The University of Maine School of Nursing
Graduate Program Overview
Graduate Degree Options
Family Nurse Practitioner (FNP) role or the
Individualized Master of Science in Nursing (I-MSN) for the
Other advanced nursing role
Degree Completion Options
* Full‑time study for 2 years leading to a Master of Science in Nursing (MSN)
* Part‑time study for 3 or 4 years, leading to the MSN
* Students already possessing the MSN may elect to obtain a Certificate of Advanced Study (CAS)
* Credit requirements vary from 35 to 50, dependent upon the program option selected. Graduates are prepared to sit for national certification examinations.
Contact The Graduate School, 5755 Stodder Hall, Room 42, University of Maine, Orono, 04469 (207- 581‑3219) or go to Web site at http://www.umaine.edu/graduate/ for information regarding admission procedures, financial aid, MAT/GRE examinations and graduate school policies & procedures.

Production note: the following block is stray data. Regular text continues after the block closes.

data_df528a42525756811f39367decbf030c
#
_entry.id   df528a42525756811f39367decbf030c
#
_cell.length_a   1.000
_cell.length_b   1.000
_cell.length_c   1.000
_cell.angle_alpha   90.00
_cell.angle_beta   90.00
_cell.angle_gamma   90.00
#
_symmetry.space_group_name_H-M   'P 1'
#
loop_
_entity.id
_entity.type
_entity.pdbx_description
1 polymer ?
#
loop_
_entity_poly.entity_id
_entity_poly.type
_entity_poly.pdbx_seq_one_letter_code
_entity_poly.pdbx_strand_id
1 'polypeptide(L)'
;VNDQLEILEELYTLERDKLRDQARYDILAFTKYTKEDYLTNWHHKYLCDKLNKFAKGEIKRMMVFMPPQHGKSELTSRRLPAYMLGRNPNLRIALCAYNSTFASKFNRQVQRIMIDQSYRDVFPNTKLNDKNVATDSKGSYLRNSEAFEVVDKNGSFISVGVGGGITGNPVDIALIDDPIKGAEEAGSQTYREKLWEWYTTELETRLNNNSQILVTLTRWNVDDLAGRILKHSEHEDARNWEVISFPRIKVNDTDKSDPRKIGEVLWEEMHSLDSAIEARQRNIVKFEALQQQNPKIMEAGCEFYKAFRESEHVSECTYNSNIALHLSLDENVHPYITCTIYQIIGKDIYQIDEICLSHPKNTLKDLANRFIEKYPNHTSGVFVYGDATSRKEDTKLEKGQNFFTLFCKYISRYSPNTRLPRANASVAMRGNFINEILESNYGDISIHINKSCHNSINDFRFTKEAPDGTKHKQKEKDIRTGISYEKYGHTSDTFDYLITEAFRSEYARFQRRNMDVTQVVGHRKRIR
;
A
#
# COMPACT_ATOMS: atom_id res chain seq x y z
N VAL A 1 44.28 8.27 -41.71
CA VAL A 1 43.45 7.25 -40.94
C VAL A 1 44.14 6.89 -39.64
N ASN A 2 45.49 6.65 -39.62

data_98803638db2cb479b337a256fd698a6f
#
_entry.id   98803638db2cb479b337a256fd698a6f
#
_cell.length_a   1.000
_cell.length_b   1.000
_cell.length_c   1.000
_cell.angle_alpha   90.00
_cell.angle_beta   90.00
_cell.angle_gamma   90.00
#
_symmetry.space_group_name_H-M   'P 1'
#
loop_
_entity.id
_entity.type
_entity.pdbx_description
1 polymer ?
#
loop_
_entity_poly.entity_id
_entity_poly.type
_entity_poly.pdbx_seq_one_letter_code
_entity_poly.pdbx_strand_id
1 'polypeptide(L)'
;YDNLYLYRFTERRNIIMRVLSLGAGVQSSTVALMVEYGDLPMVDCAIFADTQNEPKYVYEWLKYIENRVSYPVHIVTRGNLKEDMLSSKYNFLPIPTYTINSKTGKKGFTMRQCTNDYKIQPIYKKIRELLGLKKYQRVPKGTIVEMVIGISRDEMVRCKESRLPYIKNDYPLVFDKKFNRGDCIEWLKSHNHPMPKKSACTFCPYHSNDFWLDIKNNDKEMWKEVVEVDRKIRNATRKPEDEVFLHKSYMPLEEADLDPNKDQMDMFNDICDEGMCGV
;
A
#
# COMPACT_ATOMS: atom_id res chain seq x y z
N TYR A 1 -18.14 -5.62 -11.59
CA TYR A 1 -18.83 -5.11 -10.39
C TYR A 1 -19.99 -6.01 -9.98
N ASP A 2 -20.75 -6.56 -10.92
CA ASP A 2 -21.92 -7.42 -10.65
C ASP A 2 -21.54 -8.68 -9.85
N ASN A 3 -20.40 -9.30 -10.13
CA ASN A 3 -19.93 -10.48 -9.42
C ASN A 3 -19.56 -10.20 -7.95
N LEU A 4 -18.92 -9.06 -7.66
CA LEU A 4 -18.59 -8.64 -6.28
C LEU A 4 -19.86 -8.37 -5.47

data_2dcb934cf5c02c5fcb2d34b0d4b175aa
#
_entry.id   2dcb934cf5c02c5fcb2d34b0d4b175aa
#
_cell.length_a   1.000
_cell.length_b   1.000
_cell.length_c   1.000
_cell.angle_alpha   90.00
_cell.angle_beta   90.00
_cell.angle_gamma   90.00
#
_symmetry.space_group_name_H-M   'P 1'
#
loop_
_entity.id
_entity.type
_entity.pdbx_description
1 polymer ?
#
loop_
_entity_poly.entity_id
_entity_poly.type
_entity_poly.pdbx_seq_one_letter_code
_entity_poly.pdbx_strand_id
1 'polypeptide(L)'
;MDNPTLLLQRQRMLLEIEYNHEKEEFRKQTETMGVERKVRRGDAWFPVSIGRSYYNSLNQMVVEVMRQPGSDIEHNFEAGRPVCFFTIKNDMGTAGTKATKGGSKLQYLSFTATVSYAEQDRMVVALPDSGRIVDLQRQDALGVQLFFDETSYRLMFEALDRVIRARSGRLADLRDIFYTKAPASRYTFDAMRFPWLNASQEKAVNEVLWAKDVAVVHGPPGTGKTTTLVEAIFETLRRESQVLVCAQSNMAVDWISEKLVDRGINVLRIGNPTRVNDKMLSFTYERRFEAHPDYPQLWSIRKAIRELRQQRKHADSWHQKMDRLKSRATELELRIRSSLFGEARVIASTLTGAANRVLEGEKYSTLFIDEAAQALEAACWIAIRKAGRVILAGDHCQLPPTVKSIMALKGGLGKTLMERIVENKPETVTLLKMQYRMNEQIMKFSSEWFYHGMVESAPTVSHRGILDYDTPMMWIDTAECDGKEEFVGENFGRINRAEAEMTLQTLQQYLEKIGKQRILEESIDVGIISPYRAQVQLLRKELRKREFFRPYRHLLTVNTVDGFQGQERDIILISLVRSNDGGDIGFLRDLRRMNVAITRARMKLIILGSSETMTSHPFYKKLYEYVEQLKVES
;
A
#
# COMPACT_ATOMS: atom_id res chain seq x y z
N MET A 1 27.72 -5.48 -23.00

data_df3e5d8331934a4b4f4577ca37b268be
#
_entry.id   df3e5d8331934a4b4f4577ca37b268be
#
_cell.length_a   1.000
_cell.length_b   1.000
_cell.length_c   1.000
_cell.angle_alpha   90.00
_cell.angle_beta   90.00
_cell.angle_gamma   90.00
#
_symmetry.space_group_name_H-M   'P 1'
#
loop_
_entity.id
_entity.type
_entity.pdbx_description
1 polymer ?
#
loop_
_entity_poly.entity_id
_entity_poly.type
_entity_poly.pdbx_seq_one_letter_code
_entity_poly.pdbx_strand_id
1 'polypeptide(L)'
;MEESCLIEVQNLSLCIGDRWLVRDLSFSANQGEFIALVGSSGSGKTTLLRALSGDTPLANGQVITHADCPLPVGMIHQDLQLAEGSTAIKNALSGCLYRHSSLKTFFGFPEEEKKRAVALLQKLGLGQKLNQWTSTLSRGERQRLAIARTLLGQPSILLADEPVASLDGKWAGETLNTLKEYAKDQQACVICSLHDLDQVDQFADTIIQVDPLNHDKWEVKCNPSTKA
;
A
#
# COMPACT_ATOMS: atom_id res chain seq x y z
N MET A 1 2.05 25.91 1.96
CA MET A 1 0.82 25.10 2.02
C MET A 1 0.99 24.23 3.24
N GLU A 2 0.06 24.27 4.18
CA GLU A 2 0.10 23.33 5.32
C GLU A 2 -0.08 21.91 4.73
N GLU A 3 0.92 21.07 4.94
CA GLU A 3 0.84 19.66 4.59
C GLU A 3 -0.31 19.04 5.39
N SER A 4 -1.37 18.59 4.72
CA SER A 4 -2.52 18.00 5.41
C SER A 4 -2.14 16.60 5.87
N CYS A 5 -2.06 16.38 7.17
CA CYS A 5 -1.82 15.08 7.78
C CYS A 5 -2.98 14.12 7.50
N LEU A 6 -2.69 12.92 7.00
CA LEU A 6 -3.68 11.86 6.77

Most course offerings are on the Orono campus although distance education technologies are expanding. A list of courses with course descriptions, credits, prerequisites, online capability and faculty is available on the Graduate School web site: http://www.umaine.edu/graduate/.
A schedule of graduate nursing courses is available on the School of Nursing Website: http://www.umaine.edu/nursing/
Clinical sites are located in many areas throughout the state. Preceptors who are MSN prepared and certified are preferred for I-MSN students. FNP students may be precepted by MSN prepared nurse practitioners, physician assistants or physicians.
Nondegree Graduate Students
Prospective applicants may wish to take nonclinical courses (up to 6 credits, with permission) as a way of determining aptitude and interest in the graduate program. Please visit our website: http://www.umaine.edu/nursing/ for information and contact the School of Nursing at (207) 581‑2505 for permission. To register, contact The Graduate School web site: http://www.umaine.edu/graduate/ and complete the online nondegree application form.
Updated April 2011